Plassnik: "Those who empower women contribute to the strengthening of peace and development"
Special Envoy criticises lack of implementation of Resolution 1325
Vienna, 5 October 2009 - "In the long run, peace, security and progress are simply impossible without the comprehensive integration of women," said Ursula Plassnik, Special Envoy of the Foreign Ministry for International Women’s Issues, in a statement made today.
The UN Security Council is currently examining the worldwide implementation of Resolution 1325, adopted unanimously in 2000. "The global organisation’s highest-ranking body for the safeguarding of world peace has created the necessary awareness. In 2000, this Resolution obliged all UN Member States to ensure the integration of women in the prevention, management and resolution of conflicts. This was a milestone. However, so far the tangible effects have been extremely meagre. The record is alarmingly clear: in the meantime, the zeal to implement Resolution 1325 has slackened, and in many places implementation has not even been started," stated Plassnik.
"I expect the international community of states to show a much stronger and more credible commitment to women, their rights, opportunities and contributions, particularly with regard to peace work. Indeed, Resolution 1325 must no longer merely serve as a basic reference paper but finally become a reality," continued Plassnik.
"We must not allow things to grind to a standstill. We also bear responsibility for future generations of women. Efficiency and globality must be the key terms and guiding principles of our further work. Let’s encourage men and women throughout the world to speak out loud against violence against women. But let us also draw up the necessary framework conditions and legal safeguards!" Plassnik went on.
"There are many examples of practical work that is overdue," stated Plassnik. “The current share of women in peace-keeping operations is 15 per cent at best. This is unsatisfactory, reduces the prospects of long-term success and must be changed.”
"The next important point concerns the transformation of victims into partners. In practical terms this means that women with their experiences and talents have to be included in peace negotiations. In conflict situations women and girls are victims and sufferers. But in most cases they are also the first to build bridges beyond the boundaries of conflict and ethnicity. This potential must be officially recognised and made use of. Basically, there is an urgent necessity to have more women sitting at the negotiating table and for women in the global village to be assigned responsibility at all levels," stated Plassnik.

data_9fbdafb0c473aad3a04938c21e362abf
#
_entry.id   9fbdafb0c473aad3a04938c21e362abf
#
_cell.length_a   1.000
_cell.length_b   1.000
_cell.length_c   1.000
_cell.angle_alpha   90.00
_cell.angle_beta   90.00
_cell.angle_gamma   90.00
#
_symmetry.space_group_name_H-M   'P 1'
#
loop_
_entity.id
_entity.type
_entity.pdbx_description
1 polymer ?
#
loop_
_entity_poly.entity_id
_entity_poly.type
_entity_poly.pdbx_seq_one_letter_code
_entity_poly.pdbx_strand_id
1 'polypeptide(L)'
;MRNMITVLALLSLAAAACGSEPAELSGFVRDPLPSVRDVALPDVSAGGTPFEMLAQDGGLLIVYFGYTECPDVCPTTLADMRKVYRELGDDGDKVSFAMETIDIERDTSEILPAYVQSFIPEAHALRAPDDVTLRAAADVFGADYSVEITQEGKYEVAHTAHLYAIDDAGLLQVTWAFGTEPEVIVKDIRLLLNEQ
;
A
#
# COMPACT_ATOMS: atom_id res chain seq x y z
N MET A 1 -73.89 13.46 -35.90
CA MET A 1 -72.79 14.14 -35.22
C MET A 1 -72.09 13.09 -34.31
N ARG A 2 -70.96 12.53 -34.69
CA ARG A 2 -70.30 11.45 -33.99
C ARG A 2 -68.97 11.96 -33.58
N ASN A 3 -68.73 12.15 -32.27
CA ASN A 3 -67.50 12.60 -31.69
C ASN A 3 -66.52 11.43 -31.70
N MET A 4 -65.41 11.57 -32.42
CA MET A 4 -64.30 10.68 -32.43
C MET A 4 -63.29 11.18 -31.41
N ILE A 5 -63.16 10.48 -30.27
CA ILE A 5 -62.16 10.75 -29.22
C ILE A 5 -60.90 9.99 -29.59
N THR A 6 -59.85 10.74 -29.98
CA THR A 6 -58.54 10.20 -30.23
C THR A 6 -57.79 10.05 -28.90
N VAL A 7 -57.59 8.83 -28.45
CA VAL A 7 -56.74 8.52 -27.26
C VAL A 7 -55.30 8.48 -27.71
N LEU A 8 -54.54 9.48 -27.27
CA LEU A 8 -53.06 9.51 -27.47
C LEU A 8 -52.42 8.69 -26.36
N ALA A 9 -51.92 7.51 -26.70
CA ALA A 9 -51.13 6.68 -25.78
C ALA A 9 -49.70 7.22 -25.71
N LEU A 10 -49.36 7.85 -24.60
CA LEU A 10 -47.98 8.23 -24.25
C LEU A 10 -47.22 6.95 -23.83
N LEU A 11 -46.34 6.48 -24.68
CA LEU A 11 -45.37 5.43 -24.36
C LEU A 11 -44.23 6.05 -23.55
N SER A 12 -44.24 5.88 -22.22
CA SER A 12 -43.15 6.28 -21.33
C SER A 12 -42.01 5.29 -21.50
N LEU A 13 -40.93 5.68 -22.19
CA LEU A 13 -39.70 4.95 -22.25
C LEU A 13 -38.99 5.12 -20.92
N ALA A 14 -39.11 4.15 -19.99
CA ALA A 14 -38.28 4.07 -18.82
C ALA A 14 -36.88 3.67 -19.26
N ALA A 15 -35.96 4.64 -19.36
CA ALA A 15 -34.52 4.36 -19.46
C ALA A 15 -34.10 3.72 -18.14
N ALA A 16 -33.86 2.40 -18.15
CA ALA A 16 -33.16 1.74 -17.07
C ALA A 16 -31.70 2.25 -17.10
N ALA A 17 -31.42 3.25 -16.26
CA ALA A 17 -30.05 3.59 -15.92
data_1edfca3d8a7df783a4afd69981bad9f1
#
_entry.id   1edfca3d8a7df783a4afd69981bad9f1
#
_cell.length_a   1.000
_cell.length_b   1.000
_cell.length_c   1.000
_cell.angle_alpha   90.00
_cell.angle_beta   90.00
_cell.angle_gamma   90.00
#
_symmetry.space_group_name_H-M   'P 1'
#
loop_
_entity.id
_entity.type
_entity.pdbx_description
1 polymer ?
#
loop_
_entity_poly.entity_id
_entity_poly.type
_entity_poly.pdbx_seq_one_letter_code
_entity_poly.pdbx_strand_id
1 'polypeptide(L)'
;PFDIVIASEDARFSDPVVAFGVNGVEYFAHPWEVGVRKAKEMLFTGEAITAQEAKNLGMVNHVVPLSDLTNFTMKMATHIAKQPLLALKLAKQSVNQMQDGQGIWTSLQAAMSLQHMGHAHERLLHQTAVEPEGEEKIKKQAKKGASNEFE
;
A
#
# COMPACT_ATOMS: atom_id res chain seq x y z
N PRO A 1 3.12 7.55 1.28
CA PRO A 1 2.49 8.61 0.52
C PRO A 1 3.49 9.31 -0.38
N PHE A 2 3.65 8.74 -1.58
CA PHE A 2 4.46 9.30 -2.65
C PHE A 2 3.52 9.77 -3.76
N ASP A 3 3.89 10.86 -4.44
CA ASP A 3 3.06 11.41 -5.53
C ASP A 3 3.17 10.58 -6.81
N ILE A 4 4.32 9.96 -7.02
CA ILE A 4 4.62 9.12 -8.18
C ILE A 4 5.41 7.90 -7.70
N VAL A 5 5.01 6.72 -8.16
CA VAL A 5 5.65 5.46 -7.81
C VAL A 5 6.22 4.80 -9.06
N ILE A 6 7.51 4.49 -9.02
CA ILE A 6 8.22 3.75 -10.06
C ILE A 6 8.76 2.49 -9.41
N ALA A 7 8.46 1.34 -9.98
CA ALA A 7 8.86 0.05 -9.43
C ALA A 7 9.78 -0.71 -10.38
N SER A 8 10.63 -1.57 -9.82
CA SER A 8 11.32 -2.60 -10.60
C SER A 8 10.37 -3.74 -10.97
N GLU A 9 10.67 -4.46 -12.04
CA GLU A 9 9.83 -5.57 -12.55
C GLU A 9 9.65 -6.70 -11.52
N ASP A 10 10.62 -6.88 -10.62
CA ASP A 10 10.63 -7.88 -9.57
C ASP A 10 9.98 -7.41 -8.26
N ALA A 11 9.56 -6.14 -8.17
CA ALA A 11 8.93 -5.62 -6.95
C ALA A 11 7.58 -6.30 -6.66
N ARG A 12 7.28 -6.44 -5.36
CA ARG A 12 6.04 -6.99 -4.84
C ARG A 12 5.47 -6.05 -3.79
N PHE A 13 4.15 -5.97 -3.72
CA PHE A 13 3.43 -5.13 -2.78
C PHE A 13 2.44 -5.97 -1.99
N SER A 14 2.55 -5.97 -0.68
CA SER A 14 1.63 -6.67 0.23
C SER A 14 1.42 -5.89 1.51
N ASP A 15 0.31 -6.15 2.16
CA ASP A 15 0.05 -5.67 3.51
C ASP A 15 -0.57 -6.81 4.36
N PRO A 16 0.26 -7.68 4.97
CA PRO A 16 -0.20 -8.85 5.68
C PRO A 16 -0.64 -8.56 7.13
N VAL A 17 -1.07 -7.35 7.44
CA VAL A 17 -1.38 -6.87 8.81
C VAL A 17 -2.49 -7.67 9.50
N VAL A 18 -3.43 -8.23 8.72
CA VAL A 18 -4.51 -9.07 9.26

"It is abominable that the rape of women and girls is still among the military objectives in conflict situations. By breaking such taboos - i.e. by making women military goals - severe damage is inflicted upon society. For this reason, to complement Resolution 1325, the Security Council in 2008 unanimously adopted Resolution 1820, which calls for an end to sexual violence against women and girls in military conflicts. The United Nations has sent out a signal against shame and taboo. But again, the acid test is in the implementation of all these promising words: the punishment of perpetrators - no matter whether they are wild soldiers, war lords greedy for power or brutalised government troops - and the protection and extensive support of victims," continued Plassnik.
"As reality plainly demonstrates time and again, empowering women means strengthening peace and development. Those who invest in women invest in the future. There can be no turn for the better as long as one half of the population continues to be discriminated against. But one fact remains unchanged: the majority of the poor and deprived are women and girls. Women are deprived of their economic, social and political rights and their rights as citizens. In many countries laws prevent women from being financially independent. They are also discriminated against with regard to assets and inheritance. Women and girls have a right to both health care and education."
“The United Nations, too, can raise awareness of the necessity to strengthen its peace work by integrating more women. It is imperative, for instance, to discuss existing shortcomings and make practical suggestions for improvement at a revision of Resolution 1325 conference to be convened by the UN. This part of the UN’s remit needs an extra injection of political will. Words are not enough. Women in the global village need a signal showing them that they are being taken seriously by the world community and that their contribution is being recognised,” stated Plassnik.
“We have arrived at a decisive point. Men and women must meet the great challenges of a globalised world – peace, security, climate change, environmental protection, poverty reduction – together. Resolution 1325 may serve as a compass leading to a better future. The time remaining until the tenth anniversary of its adoption in October 2010 must be used for credible implementation steps,” concluded Special Envoy Ursula Plassnik.
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